In Italian, mani means hand made. An Italian eatery similar to a tavern is an osteria. Mani Osteria & Bar exemplifies hand made through pasta made in-house, along with the hand-made pizza crusts. They demonstrate the Italian Osteria as a gathering place through hospitality, and the local ingredients served. Small production wines complement the meals.
Location: Mani Osteria, located at 341 East Liberty Street in downtown Ann Arbor, Michigan.
Menu: Mani Osteria & Bar serves Italian fare in a casual atmosphere. Pasta and wood-fired pizzas are some of the family-style shareable plates. If you prefer a protein-based entrée, you’ll find a Tuscan Ribeye, a fire-roasted branzino, or lamb chops. Vegetarians will enjoy the eggplant parmesan.
Thoughts: The bi-level dining room’s décor is a mix of old-school European combined with a contemporary feel. A large wall of windows provides natural light by day. The side room lit with a grouping of multiple European light fixtures provides a yellow-tinted glow by night. Framed old-style wooden mirrors add to the décor. A curtained area for more privacy and an open shelved room divider contained blond wood tables.
Saturday night had a high noise level with everyone chatting and enjoying their time together. The atmosphere was that of a boisterous Italian family dinner. The servers’ uniforms, black logoed T-shirts and blue denim jeans covered with a long black apron tied at the waist added to the casual atmosphere.
If you prefer to catch those last days of Michigan’s alfresco dining, the street-facing patio with warmers wards off the crisp chill of a Michigan fall day, it’s a pleasant place to dine.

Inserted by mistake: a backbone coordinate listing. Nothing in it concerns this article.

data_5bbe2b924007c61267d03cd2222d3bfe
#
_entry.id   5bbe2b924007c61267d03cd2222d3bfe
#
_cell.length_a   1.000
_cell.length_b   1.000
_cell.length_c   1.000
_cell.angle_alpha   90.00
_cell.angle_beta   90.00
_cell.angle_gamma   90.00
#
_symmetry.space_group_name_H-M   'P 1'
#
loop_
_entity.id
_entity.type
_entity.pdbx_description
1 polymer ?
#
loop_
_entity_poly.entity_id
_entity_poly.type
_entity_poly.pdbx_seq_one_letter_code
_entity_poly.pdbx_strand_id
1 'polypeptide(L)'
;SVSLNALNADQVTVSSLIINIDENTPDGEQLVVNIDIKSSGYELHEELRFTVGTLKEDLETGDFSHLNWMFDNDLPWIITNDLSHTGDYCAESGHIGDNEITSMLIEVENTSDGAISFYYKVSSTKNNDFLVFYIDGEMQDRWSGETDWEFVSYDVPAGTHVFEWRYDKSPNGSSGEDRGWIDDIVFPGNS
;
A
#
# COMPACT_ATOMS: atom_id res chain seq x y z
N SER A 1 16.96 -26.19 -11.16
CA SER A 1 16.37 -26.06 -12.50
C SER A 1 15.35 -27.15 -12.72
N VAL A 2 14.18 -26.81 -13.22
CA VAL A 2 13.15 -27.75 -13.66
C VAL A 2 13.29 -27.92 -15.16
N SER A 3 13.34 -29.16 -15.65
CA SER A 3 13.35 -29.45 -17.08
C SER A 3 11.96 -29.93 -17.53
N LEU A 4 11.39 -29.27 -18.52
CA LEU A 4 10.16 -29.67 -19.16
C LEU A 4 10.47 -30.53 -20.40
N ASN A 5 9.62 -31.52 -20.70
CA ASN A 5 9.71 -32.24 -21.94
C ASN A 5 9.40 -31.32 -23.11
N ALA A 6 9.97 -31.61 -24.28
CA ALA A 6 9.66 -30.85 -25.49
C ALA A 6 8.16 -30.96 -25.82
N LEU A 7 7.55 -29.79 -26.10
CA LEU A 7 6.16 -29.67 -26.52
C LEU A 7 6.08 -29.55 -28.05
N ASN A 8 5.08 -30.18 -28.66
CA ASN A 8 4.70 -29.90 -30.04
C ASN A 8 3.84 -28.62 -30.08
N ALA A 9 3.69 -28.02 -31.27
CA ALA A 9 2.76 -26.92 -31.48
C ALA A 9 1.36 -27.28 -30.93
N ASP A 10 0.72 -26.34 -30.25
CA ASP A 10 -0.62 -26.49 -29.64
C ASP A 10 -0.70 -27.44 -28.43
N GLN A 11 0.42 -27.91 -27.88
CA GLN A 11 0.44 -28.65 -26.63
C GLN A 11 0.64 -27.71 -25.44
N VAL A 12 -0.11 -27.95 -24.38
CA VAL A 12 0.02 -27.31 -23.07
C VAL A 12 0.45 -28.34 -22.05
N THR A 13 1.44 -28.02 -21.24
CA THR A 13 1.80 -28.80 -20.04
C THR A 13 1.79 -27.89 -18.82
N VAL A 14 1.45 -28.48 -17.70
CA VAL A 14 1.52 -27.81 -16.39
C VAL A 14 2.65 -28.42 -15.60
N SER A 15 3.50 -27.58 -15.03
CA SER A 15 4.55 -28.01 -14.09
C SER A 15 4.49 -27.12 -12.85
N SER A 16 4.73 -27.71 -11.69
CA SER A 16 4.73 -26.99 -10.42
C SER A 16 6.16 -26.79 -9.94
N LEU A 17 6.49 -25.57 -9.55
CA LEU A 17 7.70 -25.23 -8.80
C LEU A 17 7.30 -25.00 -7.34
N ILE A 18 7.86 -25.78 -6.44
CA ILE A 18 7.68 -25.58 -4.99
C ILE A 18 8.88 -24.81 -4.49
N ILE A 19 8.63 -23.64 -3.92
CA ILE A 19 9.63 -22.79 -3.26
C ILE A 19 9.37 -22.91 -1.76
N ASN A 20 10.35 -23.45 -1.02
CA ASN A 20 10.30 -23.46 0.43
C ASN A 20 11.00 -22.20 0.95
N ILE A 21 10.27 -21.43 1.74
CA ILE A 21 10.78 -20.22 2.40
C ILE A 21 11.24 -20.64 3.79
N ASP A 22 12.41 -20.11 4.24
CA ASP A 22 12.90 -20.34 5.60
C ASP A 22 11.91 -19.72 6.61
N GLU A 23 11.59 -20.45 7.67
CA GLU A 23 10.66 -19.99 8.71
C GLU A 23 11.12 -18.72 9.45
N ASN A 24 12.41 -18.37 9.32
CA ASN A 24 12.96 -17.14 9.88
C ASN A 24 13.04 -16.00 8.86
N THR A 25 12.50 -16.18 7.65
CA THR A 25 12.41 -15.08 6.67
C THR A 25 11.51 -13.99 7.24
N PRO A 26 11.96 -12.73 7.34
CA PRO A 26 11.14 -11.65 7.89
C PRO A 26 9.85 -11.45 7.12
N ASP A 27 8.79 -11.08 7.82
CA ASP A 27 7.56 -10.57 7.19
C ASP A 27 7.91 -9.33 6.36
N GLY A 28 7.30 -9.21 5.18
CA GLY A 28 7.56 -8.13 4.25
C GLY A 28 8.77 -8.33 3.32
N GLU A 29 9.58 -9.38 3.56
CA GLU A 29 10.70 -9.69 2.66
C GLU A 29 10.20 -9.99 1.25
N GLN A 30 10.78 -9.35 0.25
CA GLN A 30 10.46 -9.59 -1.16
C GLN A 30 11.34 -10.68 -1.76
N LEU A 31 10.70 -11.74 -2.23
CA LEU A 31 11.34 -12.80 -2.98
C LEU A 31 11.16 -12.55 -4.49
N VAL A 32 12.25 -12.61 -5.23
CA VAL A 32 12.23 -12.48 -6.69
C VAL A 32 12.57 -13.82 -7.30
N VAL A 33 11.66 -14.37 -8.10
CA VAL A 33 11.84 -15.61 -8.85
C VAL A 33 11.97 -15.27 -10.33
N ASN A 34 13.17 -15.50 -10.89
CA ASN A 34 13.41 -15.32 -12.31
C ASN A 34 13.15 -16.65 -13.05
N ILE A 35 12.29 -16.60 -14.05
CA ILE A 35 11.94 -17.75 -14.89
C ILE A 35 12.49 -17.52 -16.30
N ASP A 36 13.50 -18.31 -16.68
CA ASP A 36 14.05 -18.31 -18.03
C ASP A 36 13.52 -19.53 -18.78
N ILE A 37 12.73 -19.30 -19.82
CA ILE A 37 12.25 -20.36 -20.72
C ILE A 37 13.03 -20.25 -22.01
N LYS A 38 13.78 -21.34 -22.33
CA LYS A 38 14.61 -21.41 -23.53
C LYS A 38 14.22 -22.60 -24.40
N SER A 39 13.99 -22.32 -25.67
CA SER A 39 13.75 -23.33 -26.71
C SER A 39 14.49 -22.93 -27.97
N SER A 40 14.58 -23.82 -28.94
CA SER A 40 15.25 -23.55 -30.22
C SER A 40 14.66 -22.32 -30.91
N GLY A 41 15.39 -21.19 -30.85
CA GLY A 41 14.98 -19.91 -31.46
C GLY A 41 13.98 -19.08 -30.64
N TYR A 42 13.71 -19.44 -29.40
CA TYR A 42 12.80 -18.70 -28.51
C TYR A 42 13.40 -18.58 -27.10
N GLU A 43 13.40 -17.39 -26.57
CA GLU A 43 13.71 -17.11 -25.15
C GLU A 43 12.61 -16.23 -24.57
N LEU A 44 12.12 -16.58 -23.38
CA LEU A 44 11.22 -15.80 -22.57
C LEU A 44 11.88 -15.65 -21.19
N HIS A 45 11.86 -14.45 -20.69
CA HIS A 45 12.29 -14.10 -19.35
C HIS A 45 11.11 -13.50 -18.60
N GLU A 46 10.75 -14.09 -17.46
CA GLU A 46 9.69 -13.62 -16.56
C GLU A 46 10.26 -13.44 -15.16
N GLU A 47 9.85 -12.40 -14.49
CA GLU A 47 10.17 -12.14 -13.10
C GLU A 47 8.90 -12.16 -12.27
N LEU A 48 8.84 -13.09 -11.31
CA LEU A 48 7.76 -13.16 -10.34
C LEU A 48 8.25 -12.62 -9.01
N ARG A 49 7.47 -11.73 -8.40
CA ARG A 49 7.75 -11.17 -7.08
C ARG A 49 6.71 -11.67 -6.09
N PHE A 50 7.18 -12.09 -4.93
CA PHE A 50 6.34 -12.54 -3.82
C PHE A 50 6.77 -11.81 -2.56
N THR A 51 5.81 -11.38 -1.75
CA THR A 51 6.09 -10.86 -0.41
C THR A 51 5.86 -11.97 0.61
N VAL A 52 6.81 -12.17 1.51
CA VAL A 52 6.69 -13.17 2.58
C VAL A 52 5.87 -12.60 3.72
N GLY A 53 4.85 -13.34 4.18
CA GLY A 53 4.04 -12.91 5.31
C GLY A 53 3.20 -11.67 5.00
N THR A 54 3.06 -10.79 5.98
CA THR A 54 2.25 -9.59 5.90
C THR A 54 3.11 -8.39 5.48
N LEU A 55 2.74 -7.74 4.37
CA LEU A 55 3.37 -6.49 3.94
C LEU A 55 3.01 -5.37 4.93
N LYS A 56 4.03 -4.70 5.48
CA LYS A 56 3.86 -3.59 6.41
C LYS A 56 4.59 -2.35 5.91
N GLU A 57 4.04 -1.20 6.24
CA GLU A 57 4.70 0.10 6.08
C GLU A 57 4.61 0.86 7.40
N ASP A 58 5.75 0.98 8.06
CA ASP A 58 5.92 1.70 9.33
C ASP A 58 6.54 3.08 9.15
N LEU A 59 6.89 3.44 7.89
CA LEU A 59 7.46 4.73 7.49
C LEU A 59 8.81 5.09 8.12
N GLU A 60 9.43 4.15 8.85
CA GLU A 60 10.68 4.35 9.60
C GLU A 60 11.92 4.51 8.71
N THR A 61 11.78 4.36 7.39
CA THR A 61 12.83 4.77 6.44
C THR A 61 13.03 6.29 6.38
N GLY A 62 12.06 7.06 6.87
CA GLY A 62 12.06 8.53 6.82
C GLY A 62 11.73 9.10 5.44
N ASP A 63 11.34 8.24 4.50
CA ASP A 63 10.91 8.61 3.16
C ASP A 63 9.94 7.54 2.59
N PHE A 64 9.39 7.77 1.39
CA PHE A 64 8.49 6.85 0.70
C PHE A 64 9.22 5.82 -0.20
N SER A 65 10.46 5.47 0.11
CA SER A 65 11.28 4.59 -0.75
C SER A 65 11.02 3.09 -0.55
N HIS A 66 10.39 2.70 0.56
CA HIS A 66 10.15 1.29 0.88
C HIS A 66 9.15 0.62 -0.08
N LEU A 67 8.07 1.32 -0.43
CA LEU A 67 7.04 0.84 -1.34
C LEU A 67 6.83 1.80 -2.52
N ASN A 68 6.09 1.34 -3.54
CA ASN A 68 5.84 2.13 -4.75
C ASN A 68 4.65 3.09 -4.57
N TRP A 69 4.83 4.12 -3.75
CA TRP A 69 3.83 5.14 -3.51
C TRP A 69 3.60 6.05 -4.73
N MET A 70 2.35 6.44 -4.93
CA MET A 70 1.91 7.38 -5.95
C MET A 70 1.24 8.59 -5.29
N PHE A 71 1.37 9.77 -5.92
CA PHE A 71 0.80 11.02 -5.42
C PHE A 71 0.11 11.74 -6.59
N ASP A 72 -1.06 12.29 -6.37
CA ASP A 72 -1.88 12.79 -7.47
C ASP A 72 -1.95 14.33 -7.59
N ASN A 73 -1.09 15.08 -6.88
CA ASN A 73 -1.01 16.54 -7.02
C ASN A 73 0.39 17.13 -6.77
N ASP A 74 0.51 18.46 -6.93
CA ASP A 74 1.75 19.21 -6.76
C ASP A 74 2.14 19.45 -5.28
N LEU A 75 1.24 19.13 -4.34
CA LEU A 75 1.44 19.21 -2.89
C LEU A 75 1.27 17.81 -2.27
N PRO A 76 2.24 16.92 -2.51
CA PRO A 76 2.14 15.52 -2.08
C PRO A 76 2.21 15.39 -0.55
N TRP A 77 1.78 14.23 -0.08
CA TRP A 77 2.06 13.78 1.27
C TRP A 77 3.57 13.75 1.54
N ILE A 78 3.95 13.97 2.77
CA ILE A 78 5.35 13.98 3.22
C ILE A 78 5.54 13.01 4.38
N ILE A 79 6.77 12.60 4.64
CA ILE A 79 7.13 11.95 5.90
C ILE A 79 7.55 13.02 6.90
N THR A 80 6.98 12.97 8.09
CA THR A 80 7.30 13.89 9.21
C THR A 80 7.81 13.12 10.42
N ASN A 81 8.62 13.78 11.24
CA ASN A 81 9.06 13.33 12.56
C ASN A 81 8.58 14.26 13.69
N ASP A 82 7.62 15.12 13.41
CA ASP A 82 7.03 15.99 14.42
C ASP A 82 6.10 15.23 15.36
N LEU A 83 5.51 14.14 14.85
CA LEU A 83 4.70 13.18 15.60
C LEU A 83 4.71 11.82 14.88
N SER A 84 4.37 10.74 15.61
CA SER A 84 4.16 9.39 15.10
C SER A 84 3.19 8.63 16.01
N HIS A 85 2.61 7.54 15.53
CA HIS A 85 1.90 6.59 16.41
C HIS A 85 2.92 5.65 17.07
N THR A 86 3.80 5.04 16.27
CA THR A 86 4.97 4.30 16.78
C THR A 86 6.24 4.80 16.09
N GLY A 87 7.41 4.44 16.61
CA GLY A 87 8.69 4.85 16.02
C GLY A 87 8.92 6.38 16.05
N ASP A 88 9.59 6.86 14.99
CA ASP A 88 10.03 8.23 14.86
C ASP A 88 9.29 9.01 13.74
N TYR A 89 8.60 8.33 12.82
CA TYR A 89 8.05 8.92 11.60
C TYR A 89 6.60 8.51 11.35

The open kitchen lined with classic white subway tile was an ideal backdrop for the pizza maker’s performance in the exhibition pizza kitchen. He stretched each pizza crust by hand and then fired each pizza in an open wood-fired oven. They re-use large empty tomato cans with colorful labels, as serving pedestals for the pizzas.
Some of my favorite dishes were:
- The Verde salad or green salad. It was a standout. The base is mixed greens with romaine as the main ingredient and then accents of other greens like frisse. Shredded bits of aged gouda were the only element in the dish that wasn’t green. It was a pale buttery yellow. Tart bites of match-stick Granny Smith apples arranged as a haystack added height. Blanched edamame and haricot verts added crunch while creamy chunks of avocado combined for a variety of textures. The chef mixed a sherry vinaigrette with basil oil as yet one more green element to the salad. A serving fork and spoon indicated it was sized for sharing. They served toasted Italian bread and fruity olive oil with our salad for an additional charge.
- The Supreme pizza. It started with a thin crispy crust that had a smoky wood-fired flavor. I’d rate in the top five I’ve ever had, competing with the pizza I’ve eaten in Italy. First, mozzarella cheese directly covers the tomato sauce. As a typical supreme pizza, they top it with sausage and pepperoni. The quarter-sized pepperoni slices are crisp and slightly cupped from the wood firing. Red onion, green bell pepper, and mushrooms complete the toppings.
- The Bucatini. Bucatini is a hollow spaghetti-shaped pasta. This version had a vibrant tomato-basil sauce. The sauce mixed with the pasta served as a foundation for the meatball that topped the dish. The one meatball weighed in at about a quarter-pound making it enough for two, paired with a salad and appetizer.
Price Range: Starters range from $10 for the arancini or the chorizo-stuffed dates to $14 for the Spanish octopus.Soups and salads run from $9 for the zuppe primavera to $16 for the burrata salad.Hand-crafted pasta ranges from $15 for the eggplant cappelletti or the Pomodoro ravioli to $19 for the king crab tortellini. Wood-fired pizzas start at $13. Desserts range from $6 to $9 — dinner for two runs about $60 including taxes and gratuity.